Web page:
Organized Labor

We’ve got to get organized here!

Okay, admittedly, that was a pun.

I’m not proposing that we organize a labor strike, but rather, that we quantify our firm’s labor.

We’re interested in labor dollar signs, not protest signs.

“Labor” is such an unglamorous word for the creative and unpredictable process that goes on in most firms.  Let’s call that design.

What we mean when we talk about Labor in our firms is its cost.

We may also hear it referred to as “payroll,” but that can sometimes be interpreted to mean a past month’s payroll.

Sure, our accountants or bookkeepers know what our payroll looks like for a given month– in the past.

But ask them what our payroll will be in 6 months, and they may give us a blank stare.  They are not likely to know what changes are anticipated in our staffing, our salaries, or other strategic directions.

As I’ve said before, accounting looks at the past.  It does not predict anything.

But, that’s exactly what we need to do.  Predict our Labor cost.

You will recall that we discussed how to predict our ongoing profitability by forecasting the three components of a simple formula.  Most recently, we talked about how to forecast revenues.  Now, let’s look at forecasting our Labor costs.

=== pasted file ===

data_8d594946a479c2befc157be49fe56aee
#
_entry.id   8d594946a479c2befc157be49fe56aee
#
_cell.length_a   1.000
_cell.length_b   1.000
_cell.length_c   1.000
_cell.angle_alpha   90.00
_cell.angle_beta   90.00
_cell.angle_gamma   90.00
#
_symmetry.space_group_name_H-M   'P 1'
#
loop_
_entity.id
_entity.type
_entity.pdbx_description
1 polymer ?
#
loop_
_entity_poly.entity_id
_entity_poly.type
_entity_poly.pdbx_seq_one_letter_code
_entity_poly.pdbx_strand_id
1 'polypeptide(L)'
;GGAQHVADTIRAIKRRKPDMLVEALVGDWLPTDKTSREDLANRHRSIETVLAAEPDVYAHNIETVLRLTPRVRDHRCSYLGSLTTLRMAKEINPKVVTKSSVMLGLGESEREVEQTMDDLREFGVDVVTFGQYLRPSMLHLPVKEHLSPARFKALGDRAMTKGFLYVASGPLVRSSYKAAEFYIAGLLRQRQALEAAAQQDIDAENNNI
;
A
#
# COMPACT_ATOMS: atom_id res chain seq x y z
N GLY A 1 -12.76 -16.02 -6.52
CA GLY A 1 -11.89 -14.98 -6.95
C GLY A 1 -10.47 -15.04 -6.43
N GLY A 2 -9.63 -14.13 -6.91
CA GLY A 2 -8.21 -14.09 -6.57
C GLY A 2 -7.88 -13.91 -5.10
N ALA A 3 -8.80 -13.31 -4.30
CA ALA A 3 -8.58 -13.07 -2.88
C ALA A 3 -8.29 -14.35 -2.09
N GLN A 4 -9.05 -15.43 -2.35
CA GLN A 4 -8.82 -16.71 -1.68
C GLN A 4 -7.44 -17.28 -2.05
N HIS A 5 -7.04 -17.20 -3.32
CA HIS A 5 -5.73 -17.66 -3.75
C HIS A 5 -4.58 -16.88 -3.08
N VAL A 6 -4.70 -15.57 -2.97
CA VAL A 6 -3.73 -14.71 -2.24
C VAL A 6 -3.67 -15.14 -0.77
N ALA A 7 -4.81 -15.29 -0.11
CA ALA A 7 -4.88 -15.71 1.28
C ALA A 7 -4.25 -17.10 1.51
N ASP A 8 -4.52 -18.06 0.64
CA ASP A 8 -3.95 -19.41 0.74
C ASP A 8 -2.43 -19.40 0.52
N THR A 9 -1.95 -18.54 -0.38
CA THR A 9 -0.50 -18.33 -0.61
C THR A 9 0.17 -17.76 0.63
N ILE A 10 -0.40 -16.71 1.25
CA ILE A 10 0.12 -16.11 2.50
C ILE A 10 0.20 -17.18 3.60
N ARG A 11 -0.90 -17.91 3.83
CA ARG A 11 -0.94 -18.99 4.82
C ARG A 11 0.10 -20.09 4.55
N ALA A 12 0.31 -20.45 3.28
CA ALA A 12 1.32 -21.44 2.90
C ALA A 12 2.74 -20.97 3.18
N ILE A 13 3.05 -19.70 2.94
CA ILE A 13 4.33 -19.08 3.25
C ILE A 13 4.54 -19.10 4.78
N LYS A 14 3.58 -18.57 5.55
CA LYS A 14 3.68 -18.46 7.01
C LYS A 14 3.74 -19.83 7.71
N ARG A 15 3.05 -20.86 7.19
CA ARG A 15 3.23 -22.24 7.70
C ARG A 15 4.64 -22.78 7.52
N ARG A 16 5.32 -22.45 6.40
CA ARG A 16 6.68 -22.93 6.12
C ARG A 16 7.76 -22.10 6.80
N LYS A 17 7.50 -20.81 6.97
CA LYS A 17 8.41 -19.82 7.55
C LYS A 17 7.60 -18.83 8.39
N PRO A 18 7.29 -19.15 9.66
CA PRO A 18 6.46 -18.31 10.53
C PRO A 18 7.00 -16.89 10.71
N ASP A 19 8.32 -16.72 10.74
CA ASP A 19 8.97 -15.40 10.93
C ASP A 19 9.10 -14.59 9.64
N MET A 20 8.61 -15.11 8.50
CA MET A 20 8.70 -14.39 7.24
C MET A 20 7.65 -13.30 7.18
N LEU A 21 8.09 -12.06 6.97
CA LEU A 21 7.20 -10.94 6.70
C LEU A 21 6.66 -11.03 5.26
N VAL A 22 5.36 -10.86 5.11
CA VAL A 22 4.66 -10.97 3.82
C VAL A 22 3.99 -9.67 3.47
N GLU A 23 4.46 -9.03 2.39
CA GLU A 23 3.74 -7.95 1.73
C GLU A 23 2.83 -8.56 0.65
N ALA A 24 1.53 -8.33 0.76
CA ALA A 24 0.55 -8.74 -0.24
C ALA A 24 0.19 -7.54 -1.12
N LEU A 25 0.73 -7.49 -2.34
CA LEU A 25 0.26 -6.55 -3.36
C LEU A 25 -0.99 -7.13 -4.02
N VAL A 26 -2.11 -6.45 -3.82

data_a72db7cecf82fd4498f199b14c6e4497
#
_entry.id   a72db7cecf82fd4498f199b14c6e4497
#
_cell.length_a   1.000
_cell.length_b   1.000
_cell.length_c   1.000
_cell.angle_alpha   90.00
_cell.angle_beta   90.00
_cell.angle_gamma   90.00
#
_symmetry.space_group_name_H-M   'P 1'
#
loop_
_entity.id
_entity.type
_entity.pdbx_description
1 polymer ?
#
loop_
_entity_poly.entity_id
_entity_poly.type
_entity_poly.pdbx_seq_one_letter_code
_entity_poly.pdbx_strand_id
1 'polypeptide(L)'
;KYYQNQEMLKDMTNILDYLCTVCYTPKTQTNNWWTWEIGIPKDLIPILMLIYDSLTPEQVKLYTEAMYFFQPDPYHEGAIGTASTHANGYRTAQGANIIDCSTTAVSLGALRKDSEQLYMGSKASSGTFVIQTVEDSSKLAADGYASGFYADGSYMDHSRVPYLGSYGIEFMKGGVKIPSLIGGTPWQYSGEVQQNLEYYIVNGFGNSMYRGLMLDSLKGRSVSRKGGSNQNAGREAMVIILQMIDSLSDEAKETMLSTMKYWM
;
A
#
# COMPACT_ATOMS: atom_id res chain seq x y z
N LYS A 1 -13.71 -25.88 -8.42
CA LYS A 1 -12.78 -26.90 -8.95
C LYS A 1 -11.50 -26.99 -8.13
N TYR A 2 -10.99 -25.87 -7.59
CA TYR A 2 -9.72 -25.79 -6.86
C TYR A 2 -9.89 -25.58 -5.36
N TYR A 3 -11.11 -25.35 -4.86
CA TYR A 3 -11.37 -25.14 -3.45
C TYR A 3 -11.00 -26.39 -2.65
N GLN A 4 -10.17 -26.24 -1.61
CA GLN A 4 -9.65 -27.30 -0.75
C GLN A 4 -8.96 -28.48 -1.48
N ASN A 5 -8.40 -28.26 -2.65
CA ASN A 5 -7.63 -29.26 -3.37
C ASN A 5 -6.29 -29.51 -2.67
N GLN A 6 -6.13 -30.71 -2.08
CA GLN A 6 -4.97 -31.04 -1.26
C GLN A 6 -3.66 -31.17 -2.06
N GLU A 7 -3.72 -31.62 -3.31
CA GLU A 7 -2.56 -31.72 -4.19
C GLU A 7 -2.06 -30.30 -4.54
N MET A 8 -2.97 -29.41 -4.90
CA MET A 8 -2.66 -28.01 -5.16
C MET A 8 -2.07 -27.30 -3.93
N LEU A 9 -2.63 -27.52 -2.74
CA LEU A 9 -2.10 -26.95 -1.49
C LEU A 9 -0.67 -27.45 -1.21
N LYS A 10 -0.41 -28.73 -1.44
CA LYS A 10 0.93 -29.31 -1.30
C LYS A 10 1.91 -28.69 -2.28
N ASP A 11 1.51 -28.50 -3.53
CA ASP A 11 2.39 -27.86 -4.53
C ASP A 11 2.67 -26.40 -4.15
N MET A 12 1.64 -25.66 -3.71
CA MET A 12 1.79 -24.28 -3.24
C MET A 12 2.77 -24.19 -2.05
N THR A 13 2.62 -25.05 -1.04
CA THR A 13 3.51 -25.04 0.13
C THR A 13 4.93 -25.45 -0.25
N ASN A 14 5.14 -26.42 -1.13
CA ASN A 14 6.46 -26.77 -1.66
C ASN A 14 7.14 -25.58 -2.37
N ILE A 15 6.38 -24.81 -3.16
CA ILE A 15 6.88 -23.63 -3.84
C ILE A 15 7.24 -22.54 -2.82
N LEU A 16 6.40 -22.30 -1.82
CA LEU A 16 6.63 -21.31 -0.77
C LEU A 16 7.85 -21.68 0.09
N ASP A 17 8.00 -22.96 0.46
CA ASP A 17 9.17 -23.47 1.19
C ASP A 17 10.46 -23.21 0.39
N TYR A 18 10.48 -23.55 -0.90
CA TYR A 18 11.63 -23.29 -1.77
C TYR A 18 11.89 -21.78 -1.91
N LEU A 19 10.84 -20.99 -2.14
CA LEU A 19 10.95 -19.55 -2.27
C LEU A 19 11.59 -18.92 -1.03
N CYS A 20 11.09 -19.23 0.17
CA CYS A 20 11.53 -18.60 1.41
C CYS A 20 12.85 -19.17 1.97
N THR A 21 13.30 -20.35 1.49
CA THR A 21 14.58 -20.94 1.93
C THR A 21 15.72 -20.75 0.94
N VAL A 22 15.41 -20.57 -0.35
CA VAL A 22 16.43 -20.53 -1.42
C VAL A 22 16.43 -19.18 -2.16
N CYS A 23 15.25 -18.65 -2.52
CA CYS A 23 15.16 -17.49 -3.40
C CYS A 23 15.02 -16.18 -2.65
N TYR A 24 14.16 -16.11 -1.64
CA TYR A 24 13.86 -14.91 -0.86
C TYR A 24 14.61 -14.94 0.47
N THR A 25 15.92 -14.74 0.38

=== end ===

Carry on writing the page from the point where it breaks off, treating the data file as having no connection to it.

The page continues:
It’s quite simple.  And many of you probably already do something of this nature, as part of an annual budgeting process.

Simply put, we identify ALL of our staff– whether full-time, part-time, contract workers, summer interns, or whatever– and quantify each individual’s monthly compensation.

It’s a snap.  We know who they are and what they make.

Here is what we are striving for:

Labor forecast

Every month, we’ll get another chance to update our predictions.  And in fact, we must do this as part of our ongoing profitability forecasting.  Every month.  Remember that obsolescence is the enemy of good forecasting.

Another powerful way to use this Labor forecast tool is in predicting our Direct and Indirect Labor, which we must do if we also wish to forecast our Overhead.  A topic for another time.

We can even forecast next year’s labor costs, and factor in raises, cost of living increases, staff additions or departures.  It may change (and probably will) before next year, but we at least have a pretty good baseline prediction.

Okay, let’s get out there and organize!

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